Verify a Data Source

How to verify a data source?

Smart contract functions can be called from various sources, including users, user scripts, or other contracts. In certain situations, it may be necessary to implement off-chain verification for input information. This article provides an example of how to enforce user verification of input data from a custom backend. It presents a concept for implementing an off-chain verification layer that can be verified on-chain.

The sequence of steps is as follows:

The contract will perform the following steps:

  1. Verify the information using the signature.
  2. If the signature is invalid, reject the action.
  3. If the signature is valid, continue with the action.


Generate a new set of private/public keys that will be used to sign the message on the backend. Messages will be signed with the private key, and by sharing the public key, the contract will be able to verify that a message was signed by the backend.

PRIVATE_KEY=$(openssl rand -hex 32)
PUBLIC_ADDRESS=$(echo $PRIVATE_KEY | npx ethereum-private-key-to-address)
echo "Private Key: 0x$PRIVATE_KEY"
echo "Public Address: $PUBLIC_ADDRESS"


Private Key: 0x39b5e356c1bf588ac21bf616ee571ecbeb99561d92e0ae02c5113309a366446e
Public Address: 0x9653fCC59c221863FAD440163dE3DA17cC399C0e


A CloudFlare Worker provides an online signing service. The backend can implement future logic, such as content or captcha validation.

It will:

  1. Receive a GET request
  2. Respond with a signature
  3. The signature is used to call the contract


Set up the project with wrangler and add ethers as a dependency:

wrangler init -y poc-verify-source-backend
yarn add ethers

Store the private key in the worker's secret environment:

$ wrangler secret put PRIVATE_KEY           
 ⛅️ wrangler 2.19.0 (update available 3.0.0)
 Enter a secret value:  ******************************************************************
🌀 Creating the secret for the Worker "proc-verify-source-backend" 
 Success! Uploaded secret PRIVATE_KEY

For local development, a different key can be stored in .dev.vars.

Signing a message

The signing process is done using ethers' signMessage():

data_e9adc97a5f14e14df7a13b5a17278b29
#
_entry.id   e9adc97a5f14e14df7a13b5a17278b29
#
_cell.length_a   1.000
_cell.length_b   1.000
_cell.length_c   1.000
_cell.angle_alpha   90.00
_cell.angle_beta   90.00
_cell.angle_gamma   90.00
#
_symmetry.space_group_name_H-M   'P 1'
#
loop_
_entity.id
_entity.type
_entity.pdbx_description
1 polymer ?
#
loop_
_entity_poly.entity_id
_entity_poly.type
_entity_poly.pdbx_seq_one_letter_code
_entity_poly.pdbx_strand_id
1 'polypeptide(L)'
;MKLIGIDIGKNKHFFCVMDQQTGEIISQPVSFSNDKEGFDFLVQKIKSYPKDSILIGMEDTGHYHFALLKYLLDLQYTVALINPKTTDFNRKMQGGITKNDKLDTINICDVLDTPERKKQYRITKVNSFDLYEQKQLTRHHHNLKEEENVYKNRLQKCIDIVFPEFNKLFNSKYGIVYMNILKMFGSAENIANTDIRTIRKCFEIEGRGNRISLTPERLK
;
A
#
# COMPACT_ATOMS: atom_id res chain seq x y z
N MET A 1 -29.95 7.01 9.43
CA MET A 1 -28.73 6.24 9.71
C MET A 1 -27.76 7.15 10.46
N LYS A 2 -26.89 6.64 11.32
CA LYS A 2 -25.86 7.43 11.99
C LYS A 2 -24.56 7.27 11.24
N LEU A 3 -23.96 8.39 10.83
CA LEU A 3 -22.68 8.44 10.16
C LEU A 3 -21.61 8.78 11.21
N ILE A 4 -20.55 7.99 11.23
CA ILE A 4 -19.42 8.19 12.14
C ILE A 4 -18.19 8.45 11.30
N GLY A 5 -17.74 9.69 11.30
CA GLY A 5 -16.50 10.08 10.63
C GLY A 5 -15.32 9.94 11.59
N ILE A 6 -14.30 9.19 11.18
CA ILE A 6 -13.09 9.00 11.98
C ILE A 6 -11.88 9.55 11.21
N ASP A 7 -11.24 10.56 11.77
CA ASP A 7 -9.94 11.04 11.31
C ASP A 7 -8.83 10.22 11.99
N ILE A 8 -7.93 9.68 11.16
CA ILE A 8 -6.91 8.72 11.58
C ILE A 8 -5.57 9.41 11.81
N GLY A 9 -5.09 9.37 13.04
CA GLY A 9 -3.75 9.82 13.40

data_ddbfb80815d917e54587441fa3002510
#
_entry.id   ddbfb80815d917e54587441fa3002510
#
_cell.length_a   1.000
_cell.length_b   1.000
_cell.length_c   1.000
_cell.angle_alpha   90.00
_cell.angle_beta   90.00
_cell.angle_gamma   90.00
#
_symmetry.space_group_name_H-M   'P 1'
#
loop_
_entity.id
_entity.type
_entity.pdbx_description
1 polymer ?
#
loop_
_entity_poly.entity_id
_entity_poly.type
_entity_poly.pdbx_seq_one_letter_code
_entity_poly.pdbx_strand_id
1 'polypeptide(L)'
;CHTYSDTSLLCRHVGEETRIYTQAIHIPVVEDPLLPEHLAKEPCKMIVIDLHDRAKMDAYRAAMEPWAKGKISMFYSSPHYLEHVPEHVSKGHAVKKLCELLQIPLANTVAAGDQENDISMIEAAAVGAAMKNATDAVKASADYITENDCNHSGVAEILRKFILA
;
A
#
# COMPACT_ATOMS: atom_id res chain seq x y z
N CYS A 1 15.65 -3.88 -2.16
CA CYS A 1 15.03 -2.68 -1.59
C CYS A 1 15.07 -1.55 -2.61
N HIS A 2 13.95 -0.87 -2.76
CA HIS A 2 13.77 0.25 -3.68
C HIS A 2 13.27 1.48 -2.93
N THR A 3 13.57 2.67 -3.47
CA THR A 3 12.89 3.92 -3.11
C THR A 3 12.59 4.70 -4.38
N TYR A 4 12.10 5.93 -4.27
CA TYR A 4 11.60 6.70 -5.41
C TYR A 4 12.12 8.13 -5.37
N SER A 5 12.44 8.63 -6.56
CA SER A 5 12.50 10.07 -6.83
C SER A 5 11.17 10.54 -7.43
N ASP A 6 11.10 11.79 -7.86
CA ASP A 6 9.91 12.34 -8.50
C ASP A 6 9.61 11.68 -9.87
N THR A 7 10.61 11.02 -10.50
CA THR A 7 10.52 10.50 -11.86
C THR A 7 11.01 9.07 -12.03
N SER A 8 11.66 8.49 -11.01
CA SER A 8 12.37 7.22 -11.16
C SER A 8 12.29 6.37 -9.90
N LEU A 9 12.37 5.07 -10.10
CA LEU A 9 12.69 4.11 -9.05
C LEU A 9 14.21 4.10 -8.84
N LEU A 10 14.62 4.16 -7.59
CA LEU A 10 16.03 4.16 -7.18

// Extract the message to sign from the url
const url = new URL(request.url)
const message = url.pathname.slice(1)
// Initialize a wallet with the secret private key
const ethers = await import('ethers');
const wallet = new ethers.Wallet(env.PRIVATE_KEY);
// Sign the message
const signedMessage = await wallet.signMessage(String(message));
// Return the signature
return new Response(signedMessage);

Any text sent in the URL is automatically signed by the backend.

The complete worker with CORS is available in the repository: https://github.com/vechain-energy/poc-verify-source/blob/main/cloudflare-worker/src/index.ts (opens in a new tab)


Deploy the worker using wrangler deploy:

$ wrangler deploy
 ⛅️ wrangler 3.0.1
Total Upload: 666.58 KiB / gzip: 165.00 KiB
Uploaded poc-verify-source-backend (3.61 sec)
Published poc-verify-source-backend (7.01 sec)
  verify-signature.example.vechain.energy (custom domain)
Current Deployment ID: 


Calling the URL with a test message will return a hex string, which is the signature of the message using the configured private key:

$ curl https://verify-signature.example.vechain.energy/test

This completes the backend part. Messages can now be sent to the service, analyzed, and signed off.



Initialize a new Hardhat project with the following commands:

mkdir contract-verification
cd contract-verification
yarn init -y
yarn add --dev hardhat @vechain.energy/hardhat-thor @nomiclabs/hardhat-waffle
yarn add --dev "@nomiclabs/hardhat-ethers@^2.0.0" "@types/sinon-chai@^3.2.3" "ethereum-waffle@*"

The Hardhat configuration for this project will be:

module.exports = {
  solidity: "0.8.18",
  networks: {
    vechain: {
      url: 'https://testnet.veblocks.net',
      privateKey: "0xada079fb56fd98a01b115c5905e1850da4a47309c4aa03cea794cfa504e6afb8",
      delegateUrl: 'https://sponsor-testnet.vechain.energy/by/90'

Echo Contract

An example contract called Echo is used to store a message that can be set by anyone. The contract is defined in contracts/Echo.sol:

// SPDX-License-Identifier: UNLICENSED
pragma solidity ^0.8.9;

contract Echo {
    string message;

    function setMessage(string memory _message) public {
        message = _message;

Echo Deployment

The deployment script is simple and can be found in scripts/deploy.js:

const hre = require("hardhat");
async function main() {
  console.log("Deploying Echo...");
  await hre.run('compile');